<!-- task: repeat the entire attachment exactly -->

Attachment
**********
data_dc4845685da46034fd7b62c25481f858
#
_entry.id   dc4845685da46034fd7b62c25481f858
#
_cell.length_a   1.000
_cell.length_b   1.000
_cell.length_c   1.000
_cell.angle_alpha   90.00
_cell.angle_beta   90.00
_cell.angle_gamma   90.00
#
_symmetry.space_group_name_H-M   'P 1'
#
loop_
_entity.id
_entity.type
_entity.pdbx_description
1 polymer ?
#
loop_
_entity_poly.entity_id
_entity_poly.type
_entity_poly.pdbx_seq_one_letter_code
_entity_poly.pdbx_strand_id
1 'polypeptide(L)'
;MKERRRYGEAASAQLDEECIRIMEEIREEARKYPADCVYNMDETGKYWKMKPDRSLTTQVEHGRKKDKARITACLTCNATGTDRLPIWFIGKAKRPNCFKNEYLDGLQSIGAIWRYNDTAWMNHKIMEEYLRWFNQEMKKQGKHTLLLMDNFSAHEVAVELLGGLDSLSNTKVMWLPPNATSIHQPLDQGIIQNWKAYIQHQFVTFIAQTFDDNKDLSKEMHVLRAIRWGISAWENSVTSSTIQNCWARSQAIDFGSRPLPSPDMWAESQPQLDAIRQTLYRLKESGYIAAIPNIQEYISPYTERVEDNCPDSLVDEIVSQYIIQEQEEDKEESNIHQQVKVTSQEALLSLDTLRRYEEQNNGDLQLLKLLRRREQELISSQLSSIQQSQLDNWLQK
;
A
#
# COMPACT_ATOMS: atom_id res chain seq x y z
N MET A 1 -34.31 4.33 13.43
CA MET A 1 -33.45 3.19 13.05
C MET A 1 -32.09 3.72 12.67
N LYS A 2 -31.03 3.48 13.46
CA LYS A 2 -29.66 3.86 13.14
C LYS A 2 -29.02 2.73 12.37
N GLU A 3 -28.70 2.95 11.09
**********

data_dc4845685da46034fd7b62c25481f858
#
_entry.id   dc4845685da46034fd7b62c25481f858
#
_cell.length_a   1.000
_cell.length_b   1.000
_cell.length_c   1.000
_cell.angle_alpha   90.00
_cell.angle_beta   90.00
_cell.angle_gamma   90.00
#
_symmetry.space_group_name_H-M   'P 1'
#
loop_
_entity.id
_entity.type
_entity.pdbx_description
1 polymer ?
#
loop_
_entity_poly.entity_id
_entity_poly.type
_entity_poly.pdbx_seq_one_letter_code
_entity_poly.pdbx_strand_id
1 'polypeptide(L)'
;MKERRRYGEAASAQLDEECIRIMEEIREEARKYPADCVYNMDETGKYWKMKPDRSLTTQVEHGRKKDKARITACLTCNATGTDRLPIWFIGKAKRPNCFKNEYLDGLQSIGAIWRYNDTAWMNHKIMEEYLRWFNQEMKKQGKHTLLLMDNFSAHEVAVELLGGLDSLSNTKVMWLPPNATSIHQPLDQGIIQNWKAYIQHQFVTFIAQTFDDNKDLSKEMHVLRAIRWGISAWENSVTSSTIQNCWARSQAIDFGSRPLPSPDMWAESQPQLDAIRQTLYRLKESGYIAAIPNIQEYISPYTERVEDNCPDSLVDEIVSQYIIQEQEEDKEESNIHQQVKVTSQEALLSLDTLRRYEEQNNGDLQLLKLLRRREQELISSQLSSIQQSQLDNWLQK
;
A
#
# COMPACT_ATOMS: atom_id res chain seq x y z
N MET A 1 -34.31 4.33 13.43
CA MET A 1 -33.45 3.19 13.05
C MET A 1 -32.09 3.72 12.67
N LYS A 2 -31.03 3.48 13.46
CA LYS A 2 -29.66 3.86 13.14
C LYS A 2 -29.02 2.73 12.37
N GLU A 3 -28.70 2.95 11.09